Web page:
After the group exhausted their defences and justifications, I tried to unpack the reason I used this example to illustrate my larger point about holding pop culture texts lightly. I explained how the experience in that classroom changed that way I approached the novels and, more importantly, how I presented the novels when discussing them in class. Simply acknowledging that stories I grew up with and cherish could be problematic to others in ways that I didn’t see allowed me to be open to students’ concerns. Despite the initial awkwardness in the class, our conversation about The Horse and His Boy was much richer because one student brought his own lived experience to the text and the class. After the unhelpful justifications, we were able to discuss a wider range of topics than I had planned or that the book on its own would suggest – things like reconciling the abuse and violence of the Church.
I don’t know if everyone in that church was prepared to hear that we cannot assume our experience with a text, any text, is more authentic or important than someone else’s. Some people kept trying to get me to provide an easy-to-follow formula. But there are no easy answers. I continue to teach the whole Chronicles of Narnia, as their importance as influential works of fiction cannot be overstated. I tell classes how much these novels meant in shaping my thoughts and imagination and how they maintain a special place for me.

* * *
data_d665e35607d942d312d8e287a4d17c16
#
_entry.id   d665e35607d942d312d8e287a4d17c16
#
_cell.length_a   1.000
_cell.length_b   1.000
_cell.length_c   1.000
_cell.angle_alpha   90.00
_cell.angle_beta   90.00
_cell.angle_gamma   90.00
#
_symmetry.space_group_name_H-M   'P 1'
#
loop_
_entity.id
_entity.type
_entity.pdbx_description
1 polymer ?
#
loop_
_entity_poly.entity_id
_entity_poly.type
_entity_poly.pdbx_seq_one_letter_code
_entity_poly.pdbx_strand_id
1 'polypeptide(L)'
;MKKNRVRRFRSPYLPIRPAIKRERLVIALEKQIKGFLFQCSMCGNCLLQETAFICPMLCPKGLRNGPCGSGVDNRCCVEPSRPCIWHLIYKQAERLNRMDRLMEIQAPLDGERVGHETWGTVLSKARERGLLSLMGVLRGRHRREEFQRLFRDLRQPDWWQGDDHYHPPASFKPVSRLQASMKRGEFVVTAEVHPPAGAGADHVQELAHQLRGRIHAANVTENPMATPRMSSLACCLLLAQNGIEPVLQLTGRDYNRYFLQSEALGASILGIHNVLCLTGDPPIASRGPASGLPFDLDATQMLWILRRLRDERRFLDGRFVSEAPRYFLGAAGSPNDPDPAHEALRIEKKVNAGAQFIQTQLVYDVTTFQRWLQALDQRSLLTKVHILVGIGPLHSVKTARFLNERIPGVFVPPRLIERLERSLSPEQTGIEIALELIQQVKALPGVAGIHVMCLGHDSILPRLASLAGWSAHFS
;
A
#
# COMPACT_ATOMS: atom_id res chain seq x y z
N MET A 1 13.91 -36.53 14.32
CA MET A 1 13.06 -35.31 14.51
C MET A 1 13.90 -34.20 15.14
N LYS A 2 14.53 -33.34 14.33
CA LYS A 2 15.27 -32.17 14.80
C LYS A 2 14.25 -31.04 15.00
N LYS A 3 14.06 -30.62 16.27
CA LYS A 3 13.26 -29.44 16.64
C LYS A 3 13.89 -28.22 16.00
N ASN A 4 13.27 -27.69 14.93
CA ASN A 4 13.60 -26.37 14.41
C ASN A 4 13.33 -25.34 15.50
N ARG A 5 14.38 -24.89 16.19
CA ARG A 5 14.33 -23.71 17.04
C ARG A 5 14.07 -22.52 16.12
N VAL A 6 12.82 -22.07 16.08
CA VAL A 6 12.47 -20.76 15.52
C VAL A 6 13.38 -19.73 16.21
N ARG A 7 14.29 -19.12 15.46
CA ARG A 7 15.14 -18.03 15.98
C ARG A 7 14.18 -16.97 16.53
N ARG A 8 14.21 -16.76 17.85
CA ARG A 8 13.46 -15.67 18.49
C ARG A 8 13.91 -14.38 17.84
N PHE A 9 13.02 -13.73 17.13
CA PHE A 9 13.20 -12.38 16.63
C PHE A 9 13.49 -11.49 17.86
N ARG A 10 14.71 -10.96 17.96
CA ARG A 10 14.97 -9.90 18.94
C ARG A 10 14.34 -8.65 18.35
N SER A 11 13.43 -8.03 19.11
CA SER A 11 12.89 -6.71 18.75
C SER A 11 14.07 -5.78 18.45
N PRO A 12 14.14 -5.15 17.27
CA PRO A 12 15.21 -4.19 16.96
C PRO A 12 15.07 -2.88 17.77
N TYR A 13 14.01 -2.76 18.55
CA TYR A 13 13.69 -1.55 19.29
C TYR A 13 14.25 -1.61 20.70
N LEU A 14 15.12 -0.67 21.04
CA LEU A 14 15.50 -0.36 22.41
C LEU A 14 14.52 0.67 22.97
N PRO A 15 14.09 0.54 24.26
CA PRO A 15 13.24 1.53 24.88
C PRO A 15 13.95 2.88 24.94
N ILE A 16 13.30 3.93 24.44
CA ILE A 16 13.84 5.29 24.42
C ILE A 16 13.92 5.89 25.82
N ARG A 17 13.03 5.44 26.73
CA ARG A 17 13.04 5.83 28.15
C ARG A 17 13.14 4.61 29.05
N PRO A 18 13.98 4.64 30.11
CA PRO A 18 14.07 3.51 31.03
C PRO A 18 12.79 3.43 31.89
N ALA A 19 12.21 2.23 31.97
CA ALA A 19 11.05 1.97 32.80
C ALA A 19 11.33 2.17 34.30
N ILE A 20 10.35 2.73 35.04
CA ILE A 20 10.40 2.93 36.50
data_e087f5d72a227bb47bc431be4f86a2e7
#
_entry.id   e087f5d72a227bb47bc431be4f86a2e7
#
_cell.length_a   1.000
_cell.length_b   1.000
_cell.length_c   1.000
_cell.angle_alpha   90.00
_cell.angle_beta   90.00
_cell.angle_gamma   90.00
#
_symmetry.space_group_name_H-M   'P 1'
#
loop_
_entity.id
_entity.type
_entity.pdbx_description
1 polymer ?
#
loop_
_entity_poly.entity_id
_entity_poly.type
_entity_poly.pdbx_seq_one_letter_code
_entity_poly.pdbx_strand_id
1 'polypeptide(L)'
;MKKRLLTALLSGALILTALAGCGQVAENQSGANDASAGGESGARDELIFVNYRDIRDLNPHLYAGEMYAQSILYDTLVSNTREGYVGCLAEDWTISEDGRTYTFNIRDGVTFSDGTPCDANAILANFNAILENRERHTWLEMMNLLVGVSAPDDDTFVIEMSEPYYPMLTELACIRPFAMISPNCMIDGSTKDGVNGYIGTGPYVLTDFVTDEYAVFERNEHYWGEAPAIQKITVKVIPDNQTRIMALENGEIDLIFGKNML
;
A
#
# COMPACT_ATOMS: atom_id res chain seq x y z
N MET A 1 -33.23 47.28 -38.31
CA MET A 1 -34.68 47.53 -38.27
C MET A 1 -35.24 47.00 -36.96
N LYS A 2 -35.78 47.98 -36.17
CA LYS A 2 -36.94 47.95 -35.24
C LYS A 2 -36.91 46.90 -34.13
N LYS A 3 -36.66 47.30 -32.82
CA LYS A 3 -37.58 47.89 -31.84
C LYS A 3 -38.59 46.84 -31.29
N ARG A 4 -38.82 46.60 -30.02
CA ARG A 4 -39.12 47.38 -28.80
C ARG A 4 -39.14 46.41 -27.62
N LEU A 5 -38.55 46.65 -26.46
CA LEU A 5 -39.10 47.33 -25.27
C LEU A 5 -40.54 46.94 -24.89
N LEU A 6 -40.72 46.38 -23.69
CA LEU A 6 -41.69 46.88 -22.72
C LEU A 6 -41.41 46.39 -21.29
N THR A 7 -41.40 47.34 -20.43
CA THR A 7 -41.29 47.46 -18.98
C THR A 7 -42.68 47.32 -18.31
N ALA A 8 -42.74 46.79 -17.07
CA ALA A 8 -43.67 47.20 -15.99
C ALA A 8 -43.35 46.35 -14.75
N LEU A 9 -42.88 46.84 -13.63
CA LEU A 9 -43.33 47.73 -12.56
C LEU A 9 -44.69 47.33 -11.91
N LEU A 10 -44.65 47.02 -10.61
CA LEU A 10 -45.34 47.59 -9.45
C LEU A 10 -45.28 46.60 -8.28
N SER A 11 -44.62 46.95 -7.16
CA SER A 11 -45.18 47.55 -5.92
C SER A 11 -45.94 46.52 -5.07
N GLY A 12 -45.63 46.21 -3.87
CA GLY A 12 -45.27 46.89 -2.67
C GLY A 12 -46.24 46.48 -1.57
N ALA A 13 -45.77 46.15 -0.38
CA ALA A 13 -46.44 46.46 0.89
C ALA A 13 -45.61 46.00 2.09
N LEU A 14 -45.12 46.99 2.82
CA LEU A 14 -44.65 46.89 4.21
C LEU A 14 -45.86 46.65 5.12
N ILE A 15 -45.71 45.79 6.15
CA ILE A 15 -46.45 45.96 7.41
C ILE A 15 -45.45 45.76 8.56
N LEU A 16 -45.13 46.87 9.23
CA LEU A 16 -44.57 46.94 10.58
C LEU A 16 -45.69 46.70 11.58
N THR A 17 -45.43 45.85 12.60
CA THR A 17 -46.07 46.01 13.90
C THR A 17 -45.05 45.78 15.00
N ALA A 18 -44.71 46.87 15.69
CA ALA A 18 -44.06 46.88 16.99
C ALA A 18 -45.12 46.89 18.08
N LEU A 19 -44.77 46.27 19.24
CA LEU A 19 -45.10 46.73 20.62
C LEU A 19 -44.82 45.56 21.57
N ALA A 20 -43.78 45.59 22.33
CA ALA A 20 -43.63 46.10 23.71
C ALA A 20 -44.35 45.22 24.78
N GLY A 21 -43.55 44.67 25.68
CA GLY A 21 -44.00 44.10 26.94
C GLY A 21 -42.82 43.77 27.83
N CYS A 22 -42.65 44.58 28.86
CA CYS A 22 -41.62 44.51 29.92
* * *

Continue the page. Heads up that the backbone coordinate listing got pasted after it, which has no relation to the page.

But, I also teach these novels differently, given this particular student’s experience with the text. Now, whenever I use any work of popular culture to explore matters of faith, I try to model the same kind of critical thinking I expect of my students. I hold these texts lightly, always aware that some people’s experiences will allow them to see different things. Some people might be unprepared to see what I’m trying to get them to see for superficial, readerly reasons: they don’t like sci-fi or fantasy, or they can’t stand an actor. But others won’t be able to see what I want them to see because of their lived experiences. And if I’m trying to persuade them of the validity of a spiritual reading, I have to be open to their reading as well.
Michael Boyce teaches English Literature and Film Studies. He is Vice President Academic and Associate professor at Booth University College in Winnipeg and has been published on Hitchcock, Alec Guinness, and James Bond. He attends saint benedict’s table.